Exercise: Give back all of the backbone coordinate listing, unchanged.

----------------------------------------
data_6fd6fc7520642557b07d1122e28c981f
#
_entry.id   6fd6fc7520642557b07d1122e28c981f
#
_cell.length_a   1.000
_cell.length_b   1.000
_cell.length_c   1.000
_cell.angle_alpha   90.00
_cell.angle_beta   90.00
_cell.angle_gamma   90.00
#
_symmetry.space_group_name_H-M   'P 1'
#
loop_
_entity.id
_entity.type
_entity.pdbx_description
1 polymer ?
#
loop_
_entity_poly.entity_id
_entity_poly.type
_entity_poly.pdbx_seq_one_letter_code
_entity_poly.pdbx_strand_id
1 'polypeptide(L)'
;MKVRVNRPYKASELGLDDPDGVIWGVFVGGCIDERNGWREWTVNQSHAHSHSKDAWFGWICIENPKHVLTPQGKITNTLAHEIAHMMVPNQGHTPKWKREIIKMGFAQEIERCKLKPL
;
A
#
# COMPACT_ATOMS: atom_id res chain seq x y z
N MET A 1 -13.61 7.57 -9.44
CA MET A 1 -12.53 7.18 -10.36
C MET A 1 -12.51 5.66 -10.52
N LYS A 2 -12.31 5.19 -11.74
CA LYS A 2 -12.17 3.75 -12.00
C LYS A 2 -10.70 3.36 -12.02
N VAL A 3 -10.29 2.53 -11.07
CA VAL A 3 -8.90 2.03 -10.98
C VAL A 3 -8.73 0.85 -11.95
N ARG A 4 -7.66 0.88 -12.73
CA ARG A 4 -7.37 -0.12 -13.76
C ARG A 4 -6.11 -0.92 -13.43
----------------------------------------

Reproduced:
data_6fd6fc7520642557b07d1122e28c981f
#
_entry.id   6fd6fc7520642557b07d1122e28c981f
#
_cell.length_a   1.000
_cell.length_b   1.000
_cell.length_c   1.000
_cell.angle_alpha   90.00
_cell.angle_beta   90.00
_cell.angle_gamma   90.00
#
_symmetry.space_group_name_H-M   'P 1'
#
loop_
_entity.id
_entity.type
_entity.pdbx_description
1 polymer ?
#
loop_
_entity_poly.entity_id
_entity_poly.type
_entity_poly.pdbx_seq_one_letter_code
_entity_poly.pdbx_strand_id
1 'polypeptide(L)'
;MKVRVNRPYKASELGLDDPDGVIWGVFVGGCIDERNGWREWTVNQSHAHSHSKDAWFGWICIENPKHVLTPQGKITNTLAHEIAHMMVPNQGHTPKWKREIIKMGFAQEIERCKLKPL
;
A
#
# COMPACT_ATOMS: atom_id res chain seq x y z
N MET A 1 -13.61 7.57 -9.44
CA MET A 1 -12.53 7.18 -10.36
C MET A 1 -12.51 5.66 -10.52
N LYS A 2 -12.31 5.19 -11.74
CA LYS A 2 -12.17 3.75 -12.00
C LYS A 2 -10.70 3.36 -12.02
N VAL A 3 -10.29 2.53 -11.07
CA VAL A 3 -8.90 2.03 -10.98
C VAL A 3 -8.73 0.85 -11.95
N ARG A 4 -7.66 0.88 -12.73
CA ARG A 4 -7.37 -0.12 -13.76
C ARG A 4 -6.11 -0.92 -13.43